As the final season of Ted Lasso approaches the finish line, audiences can find comfort in the show’s signature heartwarming quality. Each character goes through unique, specific difficulties, ranging from self-esteem issues to coming to terms with their sexuality. While the show certainly doesn’t shy away from the excruciating results of trauma, the characters all have their own support systems and ways of coping that show the audience that while life is rarely easy, there’s always something to live for.
Beautifully optimistic and easygoing Sam Obisanya (Toheeb Jimoh) finds himself caught in a battle with a politician that escalates to a shameful crime. Colin Hughes struggles with his sexuality, terrified at any moment that his loved ones will discover his secret and disown him. Coach Ted hides multiple severe traumas and undiagnosed panic disorders behind a sunny disposition. When these struggles rear their heads, the Ted Lasso writers consistently face them head on, allowing the characters to experience the difficulty but come out the other side having learned a valuable lesson about life and about themselves.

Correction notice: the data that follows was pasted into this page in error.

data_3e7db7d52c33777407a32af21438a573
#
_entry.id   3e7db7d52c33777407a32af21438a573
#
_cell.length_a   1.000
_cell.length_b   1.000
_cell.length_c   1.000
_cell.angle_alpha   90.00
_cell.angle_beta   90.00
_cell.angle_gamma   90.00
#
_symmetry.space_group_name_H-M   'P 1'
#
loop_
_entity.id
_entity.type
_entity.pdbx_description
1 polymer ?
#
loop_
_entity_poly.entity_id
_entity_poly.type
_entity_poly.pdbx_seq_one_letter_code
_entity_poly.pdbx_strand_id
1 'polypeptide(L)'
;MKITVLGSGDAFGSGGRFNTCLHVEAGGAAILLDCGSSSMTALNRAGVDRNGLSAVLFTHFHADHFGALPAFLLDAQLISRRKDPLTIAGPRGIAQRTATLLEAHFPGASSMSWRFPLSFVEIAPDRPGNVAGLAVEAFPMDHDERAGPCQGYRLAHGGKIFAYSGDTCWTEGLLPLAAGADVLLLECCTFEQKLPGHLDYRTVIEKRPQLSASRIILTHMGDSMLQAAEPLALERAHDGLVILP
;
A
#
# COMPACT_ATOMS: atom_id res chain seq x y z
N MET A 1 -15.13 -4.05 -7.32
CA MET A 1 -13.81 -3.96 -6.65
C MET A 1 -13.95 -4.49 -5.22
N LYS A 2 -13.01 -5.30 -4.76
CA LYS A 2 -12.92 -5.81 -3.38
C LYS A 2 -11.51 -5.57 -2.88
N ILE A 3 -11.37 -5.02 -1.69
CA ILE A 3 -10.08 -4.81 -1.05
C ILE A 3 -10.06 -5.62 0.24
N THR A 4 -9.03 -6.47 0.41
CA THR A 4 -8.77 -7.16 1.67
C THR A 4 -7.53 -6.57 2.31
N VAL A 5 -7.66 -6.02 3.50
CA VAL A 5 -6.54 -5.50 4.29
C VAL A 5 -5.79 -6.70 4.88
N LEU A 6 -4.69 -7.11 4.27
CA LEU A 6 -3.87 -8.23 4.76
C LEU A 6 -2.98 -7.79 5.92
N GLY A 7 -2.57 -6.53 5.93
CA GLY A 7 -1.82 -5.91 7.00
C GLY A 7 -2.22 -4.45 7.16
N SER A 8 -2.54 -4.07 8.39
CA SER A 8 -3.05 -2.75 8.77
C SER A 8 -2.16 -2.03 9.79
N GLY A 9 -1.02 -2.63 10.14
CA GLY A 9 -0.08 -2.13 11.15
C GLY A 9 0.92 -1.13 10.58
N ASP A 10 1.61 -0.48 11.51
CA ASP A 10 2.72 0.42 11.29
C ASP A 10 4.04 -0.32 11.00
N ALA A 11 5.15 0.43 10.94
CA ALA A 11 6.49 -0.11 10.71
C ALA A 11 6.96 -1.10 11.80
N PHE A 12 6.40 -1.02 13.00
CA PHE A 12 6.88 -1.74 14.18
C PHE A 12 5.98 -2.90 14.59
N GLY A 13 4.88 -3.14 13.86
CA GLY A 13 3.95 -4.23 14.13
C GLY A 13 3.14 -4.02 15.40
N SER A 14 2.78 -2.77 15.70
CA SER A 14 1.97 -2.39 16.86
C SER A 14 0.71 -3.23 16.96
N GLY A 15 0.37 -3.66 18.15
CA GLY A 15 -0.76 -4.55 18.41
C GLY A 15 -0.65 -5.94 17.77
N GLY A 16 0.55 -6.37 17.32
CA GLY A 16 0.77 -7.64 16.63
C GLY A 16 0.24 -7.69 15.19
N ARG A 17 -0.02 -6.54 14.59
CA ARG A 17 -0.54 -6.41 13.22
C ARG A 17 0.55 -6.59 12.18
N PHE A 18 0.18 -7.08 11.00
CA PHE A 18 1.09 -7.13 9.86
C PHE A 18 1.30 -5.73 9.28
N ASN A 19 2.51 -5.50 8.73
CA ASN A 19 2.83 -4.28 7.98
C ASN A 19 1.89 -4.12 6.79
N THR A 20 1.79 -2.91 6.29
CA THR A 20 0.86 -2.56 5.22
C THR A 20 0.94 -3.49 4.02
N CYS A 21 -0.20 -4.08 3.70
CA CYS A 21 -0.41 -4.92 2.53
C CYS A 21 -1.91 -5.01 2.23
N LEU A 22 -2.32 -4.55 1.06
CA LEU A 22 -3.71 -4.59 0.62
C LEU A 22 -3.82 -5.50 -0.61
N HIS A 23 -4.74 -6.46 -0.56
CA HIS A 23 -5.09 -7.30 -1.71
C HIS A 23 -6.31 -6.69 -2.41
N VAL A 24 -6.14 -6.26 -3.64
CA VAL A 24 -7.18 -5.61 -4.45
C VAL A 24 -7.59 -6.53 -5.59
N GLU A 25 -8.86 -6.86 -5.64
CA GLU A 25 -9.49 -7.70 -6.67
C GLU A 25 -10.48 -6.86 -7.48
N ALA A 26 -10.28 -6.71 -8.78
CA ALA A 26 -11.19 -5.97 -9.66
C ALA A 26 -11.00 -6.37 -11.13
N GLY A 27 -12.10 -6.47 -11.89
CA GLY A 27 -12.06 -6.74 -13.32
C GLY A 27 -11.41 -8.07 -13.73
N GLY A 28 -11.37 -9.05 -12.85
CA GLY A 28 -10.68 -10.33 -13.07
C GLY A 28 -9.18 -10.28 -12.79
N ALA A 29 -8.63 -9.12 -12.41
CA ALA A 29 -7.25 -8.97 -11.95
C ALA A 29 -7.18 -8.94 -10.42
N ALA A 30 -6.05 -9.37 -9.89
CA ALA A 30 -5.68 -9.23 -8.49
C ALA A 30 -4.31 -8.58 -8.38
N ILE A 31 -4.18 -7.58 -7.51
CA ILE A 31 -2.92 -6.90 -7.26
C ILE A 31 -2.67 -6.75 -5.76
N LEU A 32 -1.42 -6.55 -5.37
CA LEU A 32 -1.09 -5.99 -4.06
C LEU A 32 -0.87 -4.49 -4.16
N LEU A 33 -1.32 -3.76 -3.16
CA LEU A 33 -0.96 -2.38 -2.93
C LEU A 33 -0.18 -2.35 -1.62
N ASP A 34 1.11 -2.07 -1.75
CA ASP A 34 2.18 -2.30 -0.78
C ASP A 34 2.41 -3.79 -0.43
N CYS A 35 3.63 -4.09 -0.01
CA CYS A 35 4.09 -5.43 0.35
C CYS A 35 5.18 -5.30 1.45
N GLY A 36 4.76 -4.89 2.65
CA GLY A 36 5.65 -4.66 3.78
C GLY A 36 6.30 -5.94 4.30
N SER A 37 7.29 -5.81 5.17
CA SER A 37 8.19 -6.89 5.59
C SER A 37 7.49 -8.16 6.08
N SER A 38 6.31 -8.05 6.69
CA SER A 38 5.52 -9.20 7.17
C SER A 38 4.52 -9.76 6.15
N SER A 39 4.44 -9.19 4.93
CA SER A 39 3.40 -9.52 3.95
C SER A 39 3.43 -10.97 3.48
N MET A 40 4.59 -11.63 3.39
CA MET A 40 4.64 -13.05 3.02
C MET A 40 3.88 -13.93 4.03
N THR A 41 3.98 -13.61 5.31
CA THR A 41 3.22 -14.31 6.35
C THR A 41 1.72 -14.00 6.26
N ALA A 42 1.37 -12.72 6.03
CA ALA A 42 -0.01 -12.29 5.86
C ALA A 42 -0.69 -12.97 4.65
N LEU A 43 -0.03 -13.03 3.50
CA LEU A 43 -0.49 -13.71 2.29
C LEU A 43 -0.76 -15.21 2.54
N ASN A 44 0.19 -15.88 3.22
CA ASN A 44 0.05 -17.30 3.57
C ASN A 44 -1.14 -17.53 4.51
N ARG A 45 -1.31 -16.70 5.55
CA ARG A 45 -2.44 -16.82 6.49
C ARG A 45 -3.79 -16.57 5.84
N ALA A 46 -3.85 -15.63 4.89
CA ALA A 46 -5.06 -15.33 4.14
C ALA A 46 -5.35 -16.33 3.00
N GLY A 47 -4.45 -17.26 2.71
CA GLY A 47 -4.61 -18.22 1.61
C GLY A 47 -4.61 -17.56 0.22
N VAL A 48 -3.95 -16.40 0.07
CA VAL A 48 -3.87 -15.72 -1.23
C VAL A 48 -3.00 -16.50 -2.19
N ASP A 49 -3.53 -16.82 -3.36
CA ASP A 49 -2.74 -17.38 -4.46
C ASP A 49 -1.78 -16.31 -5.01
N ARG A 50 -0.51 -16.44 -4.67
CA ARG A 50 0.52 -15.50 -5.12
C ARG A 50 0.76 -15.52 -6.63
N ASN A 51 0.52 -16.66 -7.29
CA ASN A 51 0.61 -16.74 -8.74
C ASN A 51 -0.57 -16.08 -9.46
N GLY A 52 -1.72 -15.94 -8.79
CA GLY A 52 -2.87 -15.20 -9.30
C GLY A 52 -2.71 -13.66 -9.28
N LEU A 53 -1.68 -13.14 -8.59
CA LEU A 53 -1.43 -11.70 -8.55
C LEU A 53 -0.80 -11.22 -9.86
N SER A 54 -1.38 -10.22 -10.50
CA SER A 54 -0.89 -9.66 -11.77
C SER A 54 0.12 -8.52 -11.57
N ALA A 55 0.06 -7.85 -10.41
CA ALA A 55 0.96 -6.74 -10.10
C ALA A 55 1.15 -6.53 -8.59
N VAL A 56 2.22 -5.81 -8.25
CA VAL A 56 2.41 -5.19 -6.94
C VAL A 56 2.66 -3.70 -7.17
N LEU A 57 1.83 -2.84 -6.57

When characters struggle on Ted Lasso, audiences can take comfort in the fact that while the problem might not be resolved by the end of the episode, there will always be something safe for the characters to return to, no matter what. From quaint Kansas coaching suggestions to poignant monologues full of lessons and meaning, here are some of the most heartwarming quotes from the series, ranked.
10 “If he thinks he’s mad now, wait til we win him over.” “He’ll. Be. Furious.”
In the premiere of Ted Lasso, the beyond inexperienced Ted and his close colleague Coach Beard start their new positions as coaches of the AFC Richmond football (Americans call it soccer) team. They’re optimistic about their chances at success despite the fact that they’ve made their mark coaching American football (the British call it American football), but no one else shares that optimism.
Perhaps the most skeptical is veteran player Roy Kent (played by writer Brett Goldstein), perpetually furious and ready to headbutt someone. When Ted commends Roy’s illustrious career, Roy retorts that he never thought he’d be coached by “Ronald f*cking McDonald.” As he leaves, Ted and Beard are undaunted. It seems they’re no strangers to being underestimated, and they know they’re more than capable of overcoming these seemingly enormous obstacles.